Lefevere doesn't want Cavendish racing on the track

We pay him to perform on the road, says Omega Pharma-QuickStep manager

Omega Pharma-QuickStep manager Patrick Lefevere has voiced his opposition to Mark Cavendish’s wish to return to track racing, pointing out that the Manxman is paid by the team to earn results on the road.

Cavendish is understood to be considering racing on the track at the 2016 Olympic Games in Rio, and as part of that process, he took part in the International Belgian Open in Ghent in September in order to score the qualifying points necessary to compete in this season’s UCI Track World Cup.

The Manxman was also rumoured to be riding the Ghent Six in the company of teammate Iljo Keisse, but that plan did not meet with Lefevere’s approval when it was discussed in a meeting in Paris in October.

“We pay him to perform well on the road and he must concentrate fully on that,” Lefevere told Het Nieuwsblad. “Two riders crashed out on the first night of the Ghent Six. What if Mark had been one of them? What’s more, racing on the track makes preparing for next season more complex. I can tolerate the track with Keisse and [Niki] Terpstra, but not with Cavendish. You can never say never, but this year it didn’t happen and it won’t happen next year either.”

Lefevere’s concerns about Cavendish’s foray onto the track are both sporting and commercial. If Cavendish raced for Britain at the track World Cup and world championships, for instance, he would not be aboard a Specialized-branded bike.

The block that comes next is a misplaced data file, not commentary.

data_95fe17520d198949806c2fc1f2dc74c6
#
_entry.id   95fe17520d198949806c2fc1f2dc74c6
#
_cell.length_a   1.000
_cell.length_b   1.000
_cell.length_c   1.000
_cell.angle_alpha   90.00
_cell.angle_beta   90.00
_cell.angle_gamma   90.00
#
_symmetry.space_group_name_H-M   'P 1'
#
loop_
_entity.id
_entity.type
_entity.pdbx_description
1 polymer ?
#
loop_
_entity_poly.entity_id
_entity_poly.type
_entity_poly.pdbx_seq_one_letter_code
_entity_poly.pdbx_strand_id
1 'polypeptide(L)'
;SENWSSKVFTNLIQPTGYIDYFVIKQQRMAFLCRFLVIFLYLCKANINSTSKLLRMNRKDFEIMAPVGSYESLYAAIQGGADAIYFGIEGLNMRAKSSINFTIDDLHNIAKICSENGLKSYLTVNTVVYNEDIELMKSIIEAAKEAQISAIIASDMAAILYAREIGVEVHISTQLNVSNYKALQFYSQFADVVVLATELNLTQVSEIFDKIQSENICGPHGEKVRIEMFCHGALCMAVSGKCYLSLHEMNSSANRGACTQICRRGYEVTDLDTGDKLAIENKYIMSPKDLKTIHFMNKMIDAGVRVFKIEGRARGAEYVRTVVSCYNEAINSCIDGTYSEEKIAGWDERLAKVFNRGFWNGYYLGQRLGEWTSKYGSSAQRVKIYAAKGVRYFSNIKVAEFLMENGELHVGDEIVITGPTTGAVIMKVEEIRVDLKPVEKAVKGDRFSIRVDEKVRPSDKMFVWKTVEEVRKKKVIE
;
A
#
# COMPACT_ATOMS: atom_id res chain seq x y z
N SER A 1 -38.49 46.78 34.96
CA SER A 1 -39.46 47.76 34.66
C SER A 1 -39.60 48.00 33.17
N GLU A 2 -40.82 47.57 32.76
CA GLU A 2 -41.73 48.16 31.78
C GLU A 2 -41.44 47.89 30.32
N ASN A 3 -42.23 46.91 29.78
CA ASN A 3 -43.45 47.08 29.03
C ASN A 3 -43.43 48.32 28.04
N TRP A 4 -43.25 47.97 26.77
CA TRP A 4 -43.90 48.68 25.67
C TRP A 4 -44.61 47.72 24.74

“Of course, I’d rather not see Mark riding on a black bike,” Lefevere said, adding: “As long as we pay Mark, I don’t want him on the track. He has enough time to do it with another team.”

Cavendish has two years remaining on his current contract with Omega Pharma-QuickStep, and he enjoyed a solid debut campaign with the squad, claiming the points classification at the Giro d’Italia, the British road race title and two stages at the Tour de France.

His final haul of 19 wins did not completely satisfy Lefevere, however, at least according to Ghent Six organiser Patrick Sercu, who had made entreaties to have Cavendish ride in his event.

“Cavendish wanted to ride in the Ghent Six this year. Money wasn’t the stumbling block, but the consent of his team, which he didn’t have,” Sercu told Het Nieuwsblad. “I called Lefevere and he said that he expected better performances from Cavendish last season.”

 

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